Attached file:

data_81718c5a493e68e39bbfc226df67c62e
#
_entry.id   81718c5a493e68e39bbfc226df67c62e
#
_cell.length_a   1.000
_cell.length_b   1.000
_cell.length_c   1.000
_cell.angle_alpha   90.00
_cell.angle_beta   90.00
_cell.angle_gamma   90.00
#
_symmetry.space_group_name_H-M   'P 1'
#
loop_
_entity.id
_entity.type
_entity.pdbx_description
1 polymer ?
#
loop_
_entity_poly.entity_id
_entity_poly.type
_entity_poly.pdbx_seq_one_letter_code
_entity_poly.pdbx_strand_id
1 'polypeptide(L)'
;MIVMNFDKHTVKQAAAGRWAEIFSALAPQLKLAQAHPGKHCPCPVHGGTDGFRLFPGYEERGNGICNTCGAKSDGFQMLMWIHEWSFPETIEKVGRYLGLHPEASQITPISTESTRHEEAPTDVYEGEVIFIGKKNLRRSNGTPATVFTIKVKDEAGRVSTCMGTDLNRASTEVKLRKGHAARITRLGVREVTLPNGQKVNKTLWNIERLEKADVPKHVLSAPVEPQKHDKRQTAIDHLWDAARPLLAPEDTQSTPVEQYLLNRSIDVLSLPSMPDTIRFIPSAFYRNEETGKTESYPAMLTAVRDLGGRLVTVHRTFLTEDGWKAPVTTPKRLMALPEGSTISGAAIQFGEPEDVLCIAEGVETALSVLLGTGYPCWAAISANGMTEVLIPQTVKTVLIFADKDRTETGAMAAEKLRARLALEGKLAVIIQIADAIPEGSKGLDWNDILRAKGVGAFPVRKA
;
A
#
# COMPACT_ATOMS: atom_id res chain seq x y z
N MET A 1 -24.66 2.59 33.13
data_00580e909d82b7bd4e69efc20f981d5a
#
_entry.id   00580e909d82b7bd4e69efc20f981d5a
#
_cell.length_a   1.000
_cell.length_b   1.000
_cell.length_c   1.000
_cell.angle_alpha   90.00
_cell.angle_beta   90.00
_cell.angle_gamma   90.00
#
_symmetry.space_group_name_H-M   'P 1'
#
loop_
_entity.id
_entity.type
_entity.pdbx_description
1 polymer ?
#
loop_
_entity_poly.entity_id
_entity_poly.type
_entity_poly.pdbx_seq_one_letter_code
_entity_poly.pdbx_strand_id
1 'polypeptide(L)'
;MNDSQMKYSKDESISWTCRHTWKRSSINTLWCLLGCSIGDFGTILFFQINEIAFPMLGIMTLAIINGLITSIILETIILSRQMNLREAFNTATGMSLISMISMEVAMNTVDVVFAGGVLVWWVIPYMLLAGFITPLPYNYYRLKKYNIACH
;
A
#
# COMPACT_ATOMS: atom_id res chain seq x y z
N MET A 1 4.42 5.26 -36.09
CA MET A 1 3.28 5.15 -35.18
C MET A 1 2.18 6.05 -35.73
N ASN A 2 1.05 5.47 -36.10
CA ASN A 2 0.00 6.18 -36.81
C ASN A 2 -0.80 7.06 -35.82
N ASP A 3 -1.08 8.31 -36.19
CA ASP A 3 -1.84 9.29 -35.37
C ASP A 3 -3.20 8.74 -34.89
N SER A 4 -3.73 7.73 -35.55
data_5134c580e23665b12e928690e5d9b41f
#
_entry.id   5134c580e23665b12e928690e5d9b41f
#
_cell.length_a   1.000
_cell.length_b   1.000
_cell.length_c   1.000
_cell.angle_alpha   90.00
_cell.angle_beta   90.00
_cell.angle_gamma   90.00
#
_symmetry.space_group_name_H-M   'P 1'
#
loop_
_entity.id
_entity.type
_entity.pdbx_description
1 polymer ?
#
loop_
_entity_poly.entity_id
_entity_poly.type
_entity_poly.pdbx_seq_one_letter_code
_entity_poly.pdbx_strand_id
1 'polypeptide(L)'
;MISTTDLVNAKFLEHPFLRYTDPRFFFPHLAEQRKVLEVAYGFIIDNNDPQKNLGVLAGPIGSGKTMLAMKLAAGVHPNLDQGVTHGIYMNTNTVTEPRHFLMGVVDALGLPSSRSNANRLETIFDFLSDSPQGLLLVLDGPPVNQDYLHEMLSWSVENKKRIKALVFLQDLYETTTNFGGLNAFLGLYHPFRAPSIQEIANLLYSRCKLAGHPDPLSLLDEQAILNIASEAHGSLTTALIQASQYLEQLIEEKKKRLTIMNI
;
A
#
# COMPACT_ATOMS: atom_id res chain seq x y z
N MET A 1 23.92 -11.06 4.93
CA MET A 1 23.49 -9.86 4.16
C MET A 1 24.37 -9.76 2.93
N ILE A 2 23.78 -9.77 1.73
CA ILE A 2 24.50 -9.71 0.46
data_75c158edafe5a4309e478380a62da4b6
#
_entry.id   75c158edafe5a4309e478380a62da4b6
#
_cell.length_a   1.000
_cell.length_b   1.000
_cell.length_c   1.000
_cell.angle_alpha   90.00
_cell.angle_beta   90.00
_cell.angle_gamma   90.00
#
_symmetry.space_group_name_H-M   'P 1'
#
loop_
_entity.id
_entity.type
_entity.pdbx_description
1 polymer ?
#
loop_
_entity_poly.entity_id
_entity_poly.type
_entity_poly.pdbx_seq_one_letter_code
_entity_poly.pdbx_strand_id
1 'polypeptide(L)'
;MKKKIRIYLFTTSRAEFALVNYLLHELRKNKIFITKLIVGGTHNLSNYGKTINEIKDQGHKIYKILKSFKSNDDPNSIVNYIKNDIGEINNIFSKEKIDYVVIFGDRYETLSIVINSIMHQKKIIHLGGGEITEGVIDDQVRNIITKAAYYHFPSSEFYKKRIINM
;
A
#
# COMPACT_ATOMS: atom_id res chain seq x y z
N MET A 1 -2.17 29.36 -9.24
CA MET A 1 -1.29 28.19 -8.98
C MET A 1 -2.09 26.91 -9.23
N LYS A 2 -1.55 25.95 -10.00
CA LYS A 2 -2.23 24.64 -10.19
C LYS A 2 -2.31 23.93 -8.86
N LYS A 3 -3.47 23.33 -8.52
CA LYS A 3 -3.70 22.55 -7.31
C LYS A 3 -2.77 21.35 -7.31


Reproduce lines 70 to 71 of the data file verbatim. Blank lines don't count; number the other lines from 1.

C ASP A 3 -3.20 8.74 -34.89
N SER A 4 -3.73 7.73 -35.55